cartes-de-visite (card photographs)
Subject Source: Art & Architecture ThesaurusScope Note: Small-format photographs affixed to card stock, popular in the mid-19th century. They went out of fashion in the 1870s. The photographs were typically portraits and the image was a standard size of 3 1/4 x 2 1/4 inches; they were generally produced by a multiple-lens camera that created several images on a single full-sized negative plate. Full-size prints from the plate were cut into sections measuring 4 x 2 1/2 inches, and the pieces were often mounted on cards, which initially served as visitors' cards; it later became the custom to exchange them on birthdays and holidays, and to collect cartes-de-visite of friends, family members, and celebrities in albums. Examples are card photographs patented by the Parisian photographer André-Adolphe-Eugène Disdéri in 1854 and similar items produced by Mathew B. Brady and other photographers.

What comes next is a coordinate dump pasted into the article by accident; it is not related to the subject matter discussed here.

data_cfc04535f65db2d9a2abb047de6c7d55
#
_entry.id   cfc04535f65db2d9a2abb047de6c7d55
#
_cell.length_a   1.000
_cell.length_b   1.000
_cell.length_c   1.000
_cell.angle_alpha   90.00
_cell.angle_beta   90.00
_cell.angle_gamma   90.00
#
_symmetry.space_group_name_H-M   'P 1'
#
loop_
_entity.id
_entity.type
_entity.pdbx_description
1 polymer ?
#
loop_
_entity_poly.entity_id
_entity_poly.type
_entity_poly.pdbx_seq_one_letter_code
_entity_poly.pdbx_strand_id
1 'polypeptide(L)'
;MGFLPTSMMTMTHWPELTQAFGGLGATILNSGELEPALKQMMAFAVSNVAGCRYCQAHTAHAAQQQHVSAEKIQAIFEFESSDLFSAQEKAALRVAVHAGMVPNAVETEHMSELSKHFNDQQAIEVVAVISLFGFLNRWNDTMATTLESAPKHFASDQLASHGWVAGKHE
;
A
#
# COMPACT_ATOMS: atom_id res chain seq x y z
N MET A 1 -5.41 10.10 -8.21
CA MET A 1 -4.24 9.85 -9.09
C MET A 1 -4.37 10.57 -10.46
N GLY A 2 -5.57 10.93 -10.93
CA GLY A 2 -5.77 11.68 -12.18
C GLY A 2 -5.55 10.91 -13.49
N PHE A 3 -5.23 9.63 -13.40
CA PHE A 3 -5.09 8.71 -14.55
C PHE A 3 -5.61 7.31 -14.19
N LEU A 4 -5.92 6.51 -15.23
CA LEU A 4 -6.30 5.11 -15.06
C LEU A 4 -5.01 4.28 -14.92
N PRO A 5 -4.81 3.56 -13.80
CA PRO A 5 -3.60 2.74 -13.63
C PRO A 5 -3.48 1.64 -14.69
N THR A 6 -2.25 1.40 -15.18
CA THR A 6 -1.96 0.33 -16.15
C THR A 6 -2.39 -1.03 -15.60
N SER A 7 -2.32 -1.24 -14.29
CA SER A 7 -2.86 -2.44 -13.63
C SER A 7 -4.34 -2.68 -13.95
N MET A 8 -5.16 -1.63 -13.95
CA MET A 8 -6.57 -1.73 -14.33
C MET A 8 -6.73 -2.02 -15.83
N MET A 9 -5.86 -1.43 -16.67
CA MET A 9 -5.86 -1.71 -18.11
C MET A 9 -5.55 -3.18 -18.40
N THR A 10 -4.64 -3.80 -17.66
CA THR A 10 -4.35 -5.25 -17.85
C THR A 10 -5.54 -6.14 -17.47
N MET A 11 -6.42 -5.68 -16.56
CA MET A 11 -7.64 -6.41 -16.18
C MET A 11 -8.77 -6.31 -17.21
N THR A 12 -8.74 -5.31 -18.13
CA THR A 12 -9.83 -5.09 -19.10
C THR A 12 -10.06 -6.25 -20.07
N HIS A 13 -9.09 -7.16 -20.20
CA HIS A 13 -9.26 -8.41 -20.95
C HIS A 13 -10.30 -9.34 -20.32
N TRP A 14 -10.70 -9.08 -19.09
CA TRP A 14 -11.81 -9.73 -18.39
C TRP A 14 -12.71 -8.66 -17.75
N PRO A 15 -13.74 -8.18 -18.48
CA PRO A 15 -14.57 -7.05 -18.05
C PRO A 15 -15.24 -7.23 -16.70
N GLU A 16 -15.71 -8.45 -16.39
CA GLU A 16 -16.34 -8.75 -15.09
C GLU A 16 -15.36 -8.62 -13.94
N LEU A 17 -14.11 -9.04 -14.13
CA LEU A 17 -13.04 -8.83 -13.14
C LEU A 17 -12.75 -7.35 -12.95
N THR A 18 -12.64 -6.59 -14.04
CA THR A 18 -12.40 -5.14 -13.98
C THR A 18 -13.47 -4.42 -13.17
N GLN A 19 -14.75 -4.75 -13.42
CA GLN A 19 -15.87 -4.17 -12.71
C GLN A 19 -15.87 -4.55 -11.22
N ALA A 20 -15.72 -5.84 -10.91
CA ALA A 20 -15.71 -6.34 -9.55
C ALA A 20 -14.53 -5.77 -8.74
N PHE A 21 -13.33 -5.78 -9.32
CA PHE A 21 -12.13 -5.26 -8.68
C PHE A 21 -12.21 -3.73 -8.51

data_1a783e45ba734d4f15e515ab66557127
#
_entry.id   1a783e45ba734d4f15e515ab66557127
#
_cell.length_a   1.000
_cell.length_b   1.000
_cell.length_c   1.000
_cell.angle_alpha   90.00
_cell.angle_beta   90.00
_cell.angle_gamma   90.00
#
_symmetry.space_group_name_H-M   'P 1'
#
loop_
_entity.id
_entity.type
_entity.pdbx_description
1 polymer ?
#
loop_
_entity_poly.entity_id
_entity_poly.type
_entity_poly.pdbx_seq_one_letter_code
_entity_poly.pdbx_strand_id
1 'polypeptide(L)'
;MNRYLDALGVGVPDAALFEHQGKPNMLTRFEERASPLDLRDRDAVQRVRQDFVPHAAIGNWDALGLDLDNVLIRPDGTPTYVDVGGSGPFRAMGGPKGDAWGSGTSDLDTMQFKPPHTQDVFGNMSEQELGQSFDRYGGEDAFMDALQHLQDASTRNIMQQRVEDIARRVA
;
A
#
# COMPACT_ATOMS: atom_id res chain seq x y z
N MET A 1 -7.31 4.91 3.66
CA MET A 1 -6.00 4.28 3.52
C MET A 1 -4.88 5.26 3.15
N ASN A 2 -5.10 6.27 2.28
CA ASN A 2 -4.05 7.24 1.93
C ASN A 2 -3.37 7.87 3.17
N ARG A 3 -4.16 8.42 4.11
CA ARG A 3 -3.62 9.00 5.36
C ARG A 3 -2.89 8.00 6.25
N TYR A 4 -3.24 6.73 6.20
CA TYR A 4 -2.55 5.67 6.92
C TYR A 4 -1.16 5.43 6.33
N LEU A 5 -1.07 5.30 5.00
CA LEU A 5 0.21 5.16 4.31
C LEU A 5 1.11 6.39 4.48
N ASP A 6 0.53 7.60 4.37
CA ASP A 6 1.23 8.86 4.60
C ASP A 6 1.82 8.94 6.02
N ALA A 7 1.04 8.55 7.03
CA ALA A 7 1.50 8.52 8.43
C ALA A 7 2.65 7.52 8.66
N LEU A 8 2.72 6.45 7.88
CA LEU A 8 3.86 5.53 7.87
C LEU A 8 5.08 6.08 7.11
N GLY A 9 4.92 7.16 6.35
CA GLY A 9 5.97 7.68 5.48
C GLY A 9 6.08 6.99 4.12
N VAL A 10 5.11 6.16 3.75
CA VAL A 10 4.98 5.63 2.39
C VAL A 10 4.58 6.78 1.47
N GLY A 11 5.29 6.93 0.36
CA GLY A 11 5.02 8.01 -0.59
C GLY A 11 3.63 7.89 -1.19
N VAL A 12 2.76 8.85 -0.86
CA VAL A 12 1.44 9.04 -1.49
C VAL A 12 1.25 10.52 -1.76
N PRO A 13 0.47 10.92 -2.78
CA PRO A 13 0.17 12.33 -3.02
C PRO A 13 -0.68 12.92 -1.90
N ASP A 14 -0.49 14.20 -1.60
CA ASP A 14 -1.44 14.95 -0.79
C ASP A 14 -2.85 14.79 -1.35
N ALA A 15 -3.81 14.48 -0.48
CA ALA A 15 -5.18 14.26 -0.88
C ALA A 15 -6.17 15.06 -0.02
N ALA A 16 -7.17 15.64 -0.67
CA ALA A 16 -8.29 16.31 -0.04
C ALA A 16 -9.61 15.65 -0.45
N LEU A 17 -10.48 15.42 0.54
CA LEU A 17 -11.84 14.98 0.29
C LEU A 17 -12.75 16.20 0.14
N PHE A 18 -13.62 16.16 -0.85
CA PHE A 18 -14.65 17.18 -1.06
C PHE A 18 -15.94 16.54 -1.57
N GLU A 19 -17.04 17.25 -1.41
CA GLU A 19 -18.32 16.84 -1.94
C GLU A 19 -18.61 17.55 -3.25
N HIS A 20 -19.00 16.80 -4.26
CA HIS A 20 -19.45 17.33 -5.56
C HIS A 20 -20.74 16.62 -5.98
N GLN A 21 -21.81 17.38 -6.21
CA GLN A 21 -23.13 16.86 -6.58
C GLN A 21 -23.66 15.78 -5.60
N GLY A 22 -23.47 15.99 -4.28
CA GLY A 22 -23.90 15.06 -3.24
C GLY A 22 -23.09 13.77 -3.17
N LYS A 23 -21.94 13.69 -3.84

Found in 1 Collection or Record:
Collection — Folder 2017-015
Content Description The diary of Nancy Pettit McLaughlin documents her daily life after her marriage in Shiloh, Ohio. The entries reveal the activities of McLaughlin's daily life including what appears to be marital problems as she refers to "separating" from her husband in at least one instance. She also references her sister Amelia applying for a divorce. The diary's entries are regular for January-June 1898 and then cease until entries resume in 1903. The ledger also includes pages of expense at the back of the ...